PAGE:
It does not mean it’s not “strategic” or “innovative”. It simply means this. In the time horizon that this business plans for, the project will not improve revenues or reduce costs. And I do mean time horizons. Some businesses are willing to look at the long term revenue growth of a technology project. And for them the same project may be valuable. If your business is planning for short term, the same idea will not be valuable. Simple as that. 

Ideally we all should work for companies where their planning horizon matches our value creation timeframe. If we think our ideas can create tangible value in 3 years, then work with a company that likes planning 3 years ahead. A supplier may need to do the same. Sell vision to those who are buying long term vision. Sell tactics to the the tactical buyers.

If the business “does not understand the value you are creating” it is often a sign that you are not focusing on what is perceived to be value creating. 

In my experience, there are 5 universal ways to think about our value creation. Whether we’re an employee, an executive or a supplier. The same strategies apply. The closer you focus on adding value in these areas, the more valuable you are to the firm. And that is the ticket to join the inner circle of value creators.

1 - Growth

There is no wonder that the highest paid positions are about revenue growth and expanding. I believe in most businesses, focusing on growth is that surest way of creating value or a career. Growth may not always be revenues. It could be customer acquisitions, new customer projects or better customer engagement. If your career helps the business grow, or if your project drives growth - you are in the inner circle of value creators.

2 - Simplicity
The second pillar of value is simplicity. Simplicity is low cost and efficient. Complexity is expensive and inefficient. Simpler processes, simpler interactions, simpler operations are almost always cheaper and more efficient. Reducing the number of competing initiatives or the number of suppliers are great ways to drive simplicity, lower cost and value. Complexity is the enemy of value creation.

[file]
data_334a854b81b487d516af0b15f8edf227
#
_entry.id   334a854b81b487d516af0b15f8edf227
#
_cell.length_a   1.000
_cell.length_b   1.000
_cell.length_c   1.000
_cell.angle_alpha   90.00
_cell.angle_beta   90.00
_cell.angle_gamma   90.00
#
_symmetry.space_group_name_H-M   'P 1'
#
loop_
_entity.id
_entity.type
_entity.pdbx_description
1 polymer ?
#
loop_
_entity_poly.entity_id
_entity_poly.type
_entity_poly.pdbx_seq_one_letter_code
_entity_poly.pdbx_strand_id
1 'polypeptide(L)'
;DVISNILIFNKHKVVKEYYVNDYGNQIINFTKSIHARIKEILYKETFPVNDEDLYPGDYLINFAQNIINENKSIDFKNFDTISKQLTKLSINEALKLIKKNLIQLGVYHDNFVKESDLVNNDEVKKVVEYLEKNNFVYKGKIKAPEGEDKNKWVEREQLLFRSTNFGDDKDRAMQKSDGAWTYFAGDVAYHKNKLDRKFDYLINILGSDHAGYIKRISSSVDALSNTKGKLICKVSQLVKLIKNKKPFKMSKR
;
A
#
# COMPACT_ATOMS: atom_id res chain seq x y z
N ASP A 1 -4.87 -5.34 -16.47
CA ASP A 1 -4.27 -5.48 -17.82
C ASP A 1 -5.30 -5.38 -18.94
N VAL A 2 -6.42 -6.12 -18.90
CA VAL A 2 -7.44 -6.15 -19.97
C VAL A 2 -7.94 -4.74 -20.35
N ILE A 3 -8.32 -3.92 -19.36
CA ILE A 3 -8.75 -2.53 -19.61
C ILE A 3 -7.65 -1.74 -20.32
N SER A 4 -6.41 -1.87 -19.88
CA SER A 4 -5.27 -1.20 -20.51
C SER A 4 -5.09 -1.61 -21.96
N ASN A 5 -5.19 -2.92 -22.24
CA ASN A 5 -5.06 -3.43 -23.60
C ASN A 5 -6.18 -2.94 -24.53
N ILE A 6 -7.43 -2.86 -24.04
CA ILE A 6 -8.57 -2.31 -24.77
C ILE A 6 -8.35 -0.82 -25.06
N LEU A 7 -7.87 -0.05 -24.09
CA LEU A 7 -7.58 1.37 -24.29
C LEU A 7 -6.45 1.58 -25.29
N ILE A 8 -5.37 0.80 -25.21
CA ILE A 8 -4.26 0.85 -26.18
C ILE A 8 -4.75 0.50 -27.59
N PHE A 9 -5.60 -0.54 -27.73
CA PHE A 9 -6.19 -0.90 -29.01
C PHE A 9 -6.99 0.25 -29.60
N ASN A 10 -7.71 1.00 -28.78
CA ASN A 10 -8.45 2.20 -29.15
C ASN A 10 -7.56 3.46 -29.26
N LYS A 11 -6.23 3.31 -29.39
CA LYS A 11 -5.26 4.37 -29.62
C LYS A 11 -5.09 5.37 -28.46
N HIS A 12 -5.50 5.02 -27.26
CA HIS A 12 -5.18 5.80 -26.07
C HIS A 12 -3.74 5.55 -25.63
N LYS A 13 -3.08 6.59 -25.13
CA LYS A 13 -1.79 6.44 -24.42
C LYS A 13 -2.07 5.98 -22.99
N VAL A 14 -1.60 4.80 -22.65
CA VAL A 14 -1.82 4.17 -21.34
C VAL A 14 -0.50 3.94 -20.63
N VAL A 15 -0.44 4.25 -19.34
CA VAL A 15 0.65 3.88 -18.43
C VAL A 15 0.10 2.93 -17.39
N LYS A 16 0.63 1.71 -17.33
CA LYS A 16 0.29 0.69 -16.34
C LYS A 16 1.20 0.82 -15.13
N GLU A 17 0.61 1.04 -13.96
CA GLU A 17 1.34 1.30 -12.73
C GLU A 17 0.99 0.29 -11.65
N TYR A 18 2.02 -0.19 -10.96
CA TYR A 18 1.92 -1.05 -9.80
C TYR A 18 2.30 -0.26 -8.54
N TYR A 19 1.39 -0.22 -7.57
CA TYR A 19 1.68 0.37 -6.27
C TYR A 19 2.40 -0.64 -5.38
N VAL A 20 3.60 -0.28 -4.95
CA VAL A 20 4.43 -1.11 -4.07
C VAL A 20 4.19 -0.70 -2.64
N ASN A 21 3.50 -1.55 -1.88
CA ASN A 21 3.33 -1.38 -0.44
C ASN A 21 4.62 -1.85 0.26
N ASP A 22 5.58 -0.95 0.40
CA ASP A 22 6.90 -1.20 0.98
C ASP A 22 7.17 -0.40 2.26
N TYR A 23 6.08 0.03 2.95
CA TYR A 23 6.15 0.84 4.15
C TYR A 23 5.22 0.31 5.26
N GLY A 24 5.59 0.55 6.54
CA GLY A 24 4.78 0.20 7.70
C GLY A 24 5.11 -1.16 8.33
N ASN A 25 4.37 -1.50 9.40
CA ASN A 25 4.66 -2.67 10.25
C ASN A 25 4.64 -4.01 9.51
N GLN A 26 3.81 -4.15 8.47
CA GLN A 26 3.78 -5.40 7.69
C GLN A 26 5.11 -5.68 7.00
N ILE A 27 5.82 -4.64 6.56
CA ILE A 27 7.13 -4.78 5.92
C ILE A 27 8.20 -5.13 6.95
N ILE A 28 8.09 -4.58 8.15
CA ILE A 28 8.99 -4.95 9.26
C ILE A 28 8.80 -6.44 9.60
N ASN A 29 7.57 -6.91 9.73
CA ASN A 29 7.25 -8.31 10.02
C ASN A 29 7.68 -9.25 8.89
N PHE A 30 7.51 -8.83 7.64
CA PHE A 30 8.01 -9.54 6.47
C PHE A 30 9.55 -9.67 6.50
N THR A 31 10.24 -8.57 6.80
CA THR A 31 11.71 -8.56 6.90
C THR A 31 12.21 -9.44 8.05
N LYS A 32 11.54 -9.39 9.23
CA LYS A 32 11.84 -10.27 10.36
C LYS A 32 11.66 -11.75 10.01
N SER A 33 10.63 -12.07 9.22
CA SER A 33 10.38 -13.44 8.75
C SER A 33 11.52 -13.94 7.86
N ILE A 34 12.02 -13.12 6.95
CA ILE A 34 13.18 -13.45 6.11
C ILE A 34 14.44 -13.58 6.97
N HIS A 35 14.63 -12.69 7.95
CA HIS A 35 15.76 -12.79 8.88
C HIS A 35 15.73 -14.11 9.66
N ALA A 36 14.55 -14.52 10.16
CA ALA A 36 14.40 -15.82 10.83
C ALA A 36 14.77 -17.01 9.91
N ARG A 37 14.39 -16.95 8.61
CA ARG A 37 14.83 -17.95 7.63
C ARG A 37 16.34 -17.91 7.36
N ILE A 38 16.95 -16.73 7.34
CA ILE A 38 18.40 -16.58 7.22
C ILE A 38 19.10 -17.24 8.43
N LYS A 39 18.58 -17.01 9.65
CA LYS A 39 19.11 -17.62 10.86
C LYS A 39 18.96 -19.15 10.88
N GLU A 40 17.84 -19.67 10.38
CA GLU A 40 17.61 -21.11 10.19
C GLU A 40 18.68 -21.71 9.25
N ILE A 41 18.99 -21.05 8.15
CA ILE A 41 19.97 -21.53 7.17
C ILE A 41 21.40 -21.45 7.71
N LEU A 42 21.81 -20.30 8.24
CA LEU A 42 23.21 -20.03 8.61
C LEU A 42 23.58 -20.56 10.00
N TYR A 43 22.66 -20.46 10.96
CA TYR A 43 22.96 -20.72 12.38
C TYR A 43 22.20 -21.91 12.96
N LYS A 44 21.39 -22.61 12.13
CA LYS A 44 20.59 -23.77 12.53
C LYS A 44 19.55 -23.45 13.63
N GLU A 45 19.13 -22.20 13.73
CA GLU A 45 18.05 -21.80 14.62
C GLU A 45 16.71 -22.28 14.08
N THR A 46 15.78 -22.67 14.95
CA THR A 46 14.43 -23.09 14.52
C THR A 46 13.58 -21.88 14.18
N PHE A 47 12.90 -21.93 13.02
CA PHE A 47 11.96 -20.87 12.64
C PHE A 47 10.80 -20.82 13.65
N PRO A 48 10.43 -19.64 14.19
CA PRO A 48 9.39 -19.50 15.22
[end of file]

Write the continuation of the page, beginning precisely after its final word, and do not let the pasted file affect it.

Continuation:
3 - Speed
The faster you get things done, you typically create more value.  This is a clear about faster sales cycles, but also faster collections, faster manufacturing cycle time, faster order processing time. Anytime you focus on speed you drive more value. Simple as that.
Focusing on doing the same activities in half the time can literally double the value of certain processes. There is massive latency in most organizations. The little delays of hours in emails and task handoffs often add up to weeks. All those impact the cash cycle and literally reduce the value of the company. Creating projects that accelerate processes is massively value adding. Speed is a value creator.

4 - Business Model
People may struggle trying to optimize revenue and growth if they're operating within the wrong business model. You can you can be the blockbuster of video rentals with super optimized processes and simplicity but if your business model is ineffective, you will fail. Optimizing business models is an act of value creation. That means building the right partnerships, the right value propositions, channels and customer connections. Revising business models is typically reserved for the executive suite. Digital value creation is a business model strategy. Digitizing parts of the business model can build simplicity, speed and better customer experience in the process.

5 - Going Big
None of the above value drivers matters unless they make a material impact on the business. Whatever you and I do in value creations should be meaningful. We should not be dabblers and experimenters. In my experience, every business has a certain level of financial impact it considers BIG. Sometimes it’s 10% of revenues or maybe 5% of the costs. Whatever we do with our projects or careers, should make a meaningful impact on the business results. 

The ultimate success in business is to be considered a value creator. They are the ultimate rainmakers, turnaround experts or growth gurus. Whether you and I are employees, executives, consultants or vendors we should think about the 5 ways we can add value to the business. To be a value creator we should be working in jobs or on projects that impact these 5 levers. And if something does not add value then just stop it and move on.